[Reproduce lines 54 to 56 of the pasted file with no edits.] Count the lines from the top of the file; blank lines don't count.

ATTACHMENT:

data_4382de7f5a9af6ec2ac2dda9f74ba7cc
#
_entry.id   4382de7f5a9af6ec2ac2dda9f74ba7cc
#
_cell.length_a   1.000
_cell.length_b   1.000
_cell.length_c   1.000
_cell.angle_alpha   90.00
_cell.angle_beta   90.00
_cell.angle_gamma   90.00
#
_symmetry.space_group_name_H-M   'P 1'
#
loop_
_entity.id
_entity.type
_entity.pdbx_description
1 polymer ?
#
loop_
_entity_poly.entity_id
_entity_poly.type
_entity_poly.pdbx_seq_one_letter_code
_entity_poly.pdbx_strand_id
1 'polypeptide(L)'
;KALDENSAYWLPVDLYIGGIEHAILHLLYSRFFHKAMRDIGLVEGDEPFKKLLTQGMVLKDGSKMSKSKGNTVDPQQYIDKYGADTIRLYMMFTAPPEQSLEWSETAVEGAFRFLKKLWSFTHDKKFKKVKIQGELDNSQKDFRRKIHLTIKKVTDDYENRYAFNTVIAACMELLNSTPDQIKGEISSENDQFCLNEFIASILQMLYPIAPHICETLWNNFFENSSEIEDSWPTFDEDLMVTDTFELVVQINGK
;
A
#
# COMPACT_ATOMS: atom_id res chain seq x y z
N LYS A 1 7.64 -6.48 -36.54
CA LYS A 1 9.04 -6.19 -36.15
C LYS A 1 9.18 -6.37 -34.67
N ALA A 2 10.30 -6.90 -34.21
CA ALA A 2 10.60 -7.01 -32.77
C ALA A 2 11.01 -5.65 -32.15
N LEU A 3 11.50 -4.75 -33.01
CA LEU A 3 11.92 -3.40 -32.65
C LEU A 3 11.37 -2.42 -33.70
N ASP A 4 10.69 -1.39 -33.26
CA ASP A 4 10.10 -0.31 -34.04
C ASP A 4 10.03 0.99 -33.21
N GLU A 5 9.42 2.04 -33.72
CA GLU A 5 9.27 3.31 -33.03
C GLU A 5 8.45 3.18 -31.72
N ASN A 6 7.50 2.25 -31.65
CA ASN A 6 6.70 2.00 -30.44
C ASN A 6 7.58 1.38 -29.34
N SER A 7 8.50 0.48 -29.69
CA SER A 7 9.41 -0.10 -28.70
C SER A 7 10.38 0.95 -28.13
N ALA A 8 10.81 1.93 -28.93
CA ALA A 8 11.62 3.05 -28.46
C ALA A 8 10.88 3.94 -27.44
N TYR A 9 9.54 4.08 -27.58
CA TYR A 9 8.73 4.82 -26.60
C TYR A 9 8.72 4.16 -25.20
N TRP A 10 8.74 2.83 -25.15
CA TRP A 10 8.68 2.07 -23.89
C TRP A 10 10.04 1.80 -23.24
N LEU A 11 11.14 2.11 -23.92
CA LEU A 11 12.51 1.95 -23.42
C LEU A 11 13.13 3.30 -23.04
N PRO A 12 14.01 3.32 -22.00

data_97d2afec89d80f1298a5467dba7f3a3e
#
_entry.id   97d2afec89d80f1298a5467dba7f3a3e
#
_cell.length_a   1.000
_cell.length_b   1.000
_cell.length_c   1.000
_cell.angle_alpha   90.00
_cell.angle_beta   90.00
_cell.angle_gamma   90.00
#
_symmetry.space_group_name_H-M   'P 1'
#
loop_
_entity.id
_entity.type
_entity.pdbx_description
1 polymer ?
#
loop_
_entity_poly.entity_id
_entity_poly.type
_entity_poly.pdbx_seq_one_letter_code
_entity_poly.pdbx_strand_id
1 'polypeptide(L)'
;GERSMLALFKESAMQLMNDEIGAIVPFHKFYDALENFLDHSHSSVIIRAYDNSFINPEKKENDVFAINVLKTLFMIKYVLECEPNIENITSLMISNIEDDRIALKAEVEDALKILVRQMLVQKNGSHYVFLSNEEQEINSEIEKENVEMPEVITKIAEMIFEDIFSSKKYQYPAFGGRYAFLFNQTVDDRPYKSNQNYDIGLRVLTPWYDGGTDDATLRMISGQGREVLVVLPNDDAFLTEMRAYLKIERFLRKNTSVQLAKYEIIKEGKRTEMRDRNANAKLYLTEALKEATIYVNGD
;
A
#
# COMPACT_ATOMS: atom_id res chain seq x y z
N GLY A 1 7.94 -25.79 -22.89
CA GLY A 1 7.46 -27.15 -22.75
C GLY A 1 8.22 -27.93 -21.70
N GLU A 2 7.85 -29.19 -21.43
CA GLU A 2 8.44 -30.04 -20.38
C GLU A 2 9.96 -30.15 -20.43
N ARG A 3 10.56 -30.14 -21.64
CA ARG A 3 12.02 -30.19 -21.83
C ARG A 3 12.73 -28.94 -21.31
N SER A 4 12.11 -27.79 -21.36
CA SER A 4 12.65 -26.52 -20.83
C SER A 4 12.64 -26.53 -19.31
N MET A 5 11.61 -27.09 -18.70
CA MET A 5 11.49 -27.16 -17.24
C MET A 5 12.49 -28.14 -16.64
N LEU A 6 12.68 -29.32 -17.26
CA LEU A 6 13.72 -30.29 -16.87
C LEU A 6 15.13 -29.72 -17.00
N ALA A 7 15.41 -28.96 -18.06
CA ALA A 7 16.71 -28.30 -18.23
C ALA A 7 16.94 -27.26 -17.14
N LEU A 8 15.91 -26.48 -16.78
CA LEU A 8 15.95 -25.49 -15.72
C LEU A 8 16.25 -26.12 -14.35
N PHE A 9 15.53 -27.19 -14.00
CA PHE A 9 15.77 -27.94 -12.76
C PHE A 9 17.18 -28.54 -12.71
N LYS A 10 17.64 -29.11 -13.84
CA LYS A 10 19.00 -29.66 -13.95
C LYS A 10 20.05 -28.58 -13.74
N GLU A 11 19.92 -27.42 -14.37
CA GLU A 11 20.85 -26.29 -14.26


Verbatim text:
C ALA A 8 10.88 3.94 -27.44
N TYR A 9 9.54 4.08 -27.58
CA TYR A 9 8.73 4.82 -26.60